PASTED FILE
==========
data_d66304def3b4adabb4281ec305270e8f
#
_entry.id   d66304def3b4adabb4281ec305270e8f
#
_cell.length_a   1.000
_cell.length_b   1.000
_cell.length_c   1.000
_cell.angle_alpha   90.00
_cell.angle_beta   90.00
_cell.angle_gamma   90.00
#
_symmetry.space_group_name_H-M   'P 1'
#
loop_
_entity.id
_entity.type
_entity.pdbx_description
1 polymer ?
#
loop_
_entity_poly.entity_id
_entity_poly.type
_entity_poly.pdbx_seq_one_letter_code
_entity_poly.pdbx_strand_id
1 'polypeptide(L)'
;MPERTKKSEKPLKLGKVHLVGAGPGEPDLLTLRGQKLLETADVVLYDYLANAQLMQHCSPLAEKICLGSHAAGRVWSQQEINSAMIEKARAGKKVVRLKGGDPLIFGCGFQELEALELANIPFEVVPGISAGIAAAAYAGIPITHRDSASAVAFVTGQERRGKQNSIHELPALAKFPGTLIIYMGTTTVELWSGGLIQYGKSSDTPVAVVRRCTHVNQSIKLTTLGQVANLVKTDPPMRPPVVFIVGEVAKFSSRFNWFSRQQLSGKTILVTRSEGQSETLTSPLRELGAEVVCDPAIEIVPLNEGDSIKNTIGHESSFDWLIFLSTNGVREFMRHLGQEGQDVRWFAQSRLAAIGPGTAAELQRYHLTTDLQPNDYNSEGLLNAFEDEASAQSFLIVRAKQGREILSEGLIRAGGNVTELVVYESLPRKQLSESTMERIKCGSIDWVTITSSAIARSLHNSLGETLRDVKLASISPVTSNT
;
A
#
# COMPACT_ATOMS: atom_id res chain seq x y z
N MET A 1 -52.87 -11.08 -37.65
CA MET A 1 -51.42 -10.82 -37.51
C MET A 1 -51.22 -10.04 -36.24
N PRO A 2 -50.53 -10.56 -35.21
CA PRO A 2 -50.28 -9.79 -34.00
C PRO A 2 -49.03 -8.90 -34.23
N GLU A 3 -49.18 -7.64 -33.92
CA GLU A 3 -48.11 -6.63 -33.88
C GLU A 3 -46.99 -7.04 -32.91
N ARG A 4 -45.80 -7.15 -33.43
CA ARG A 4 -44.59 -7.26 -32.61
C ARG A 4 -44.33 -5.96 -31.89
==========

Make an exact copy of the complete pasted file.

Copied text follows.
data_d66304def3b4adabb4281ec305270e8f
#
_entry.id   d66304def3b4adabb4281ec305270e8f
#
_cell.length_a   1.000
_cell.length_b   1.000
_cell.length_c   1.000
_cell.angle_alpha   90.00
_cell.angle_beta   90.00
_cell.angle_gamma   90.00
#
_symmetry.space_group_name_H-M   'P 1'
#
loop_
_entity.id
_entity.type
_entity.pdbx_description
1 polymer ?
#
loop_
_entity_poly.entity_id
_entity_poly.type
_entity_poly.pdbx_seq_one_letter_code
_entity_poly.pdbx_strand_id
1 'polypeptide(L)'
;MPERTKKSEKPLKLGKVHLVGAGPGEPDLLTLRGQKLLETADVVLYDYLANAQLMQHCSPLAEKICLGSHAAGRVWSQQEINSAMIEKARAGKKVVRLKGGDPLIFGCGFQELEALELANIPFEVVPGISAGIAAAAYAGIPITHRDSASAVAFVTGQERRGKQNSIHELPALAKFPGTLIIYMGTTTVELWSGGLIQYGKSSDTPVAVVRRCTHVNQSIKLTTLGQVANLVKTDPPMRPPVVFIVGEVAKFSSRFNWFSRQQLSGKTILVTRSEGQSETLTSPLRELGAEVVCDPAIEIVPLNEGDSIKNTIGHESSFDWLIFLSTNGVREFMRHLGQEGQDVRWFAQSRLAAIGPGTAAELQRYHLTTDLQPNDYNSEGLLNAFEDEASAQSFLIVRAKQGREILSEGLIRAGGNVTELVVYESLPRKQLSESTMERIKCGSIDWVTITSSAIARSLHNSLGETLRDVKLASISPVTSNT
;
A
#
# COMPACT_ATOMS: atom_id res chain seq x y z
N MET A 1 -52.87 -11.08 -37.65
CA MET A 1 -51.42 -10.82 -37.51
C MET A 1 -51.22 -10.04 -36.24
N PRO A 2 -50.53 -10.56 -35.21
CA PRO A 2 -50.28 -9.79 -34.00
C PRO A 2 -49.03 -8.90 -34.23
N GLU A 3 -49.18 -7.64 -33.92
CA GLU A 3 -48.11 -6.63 -33.88
C GLU A 3 -46.99 -7.04 -32.91
N ARG A 4 -45.80 -7.15 -33.43
CA ARG A 4 -44.59 -7.26 -32.61
C ARG A 4 -44.33 -5.96 -31.89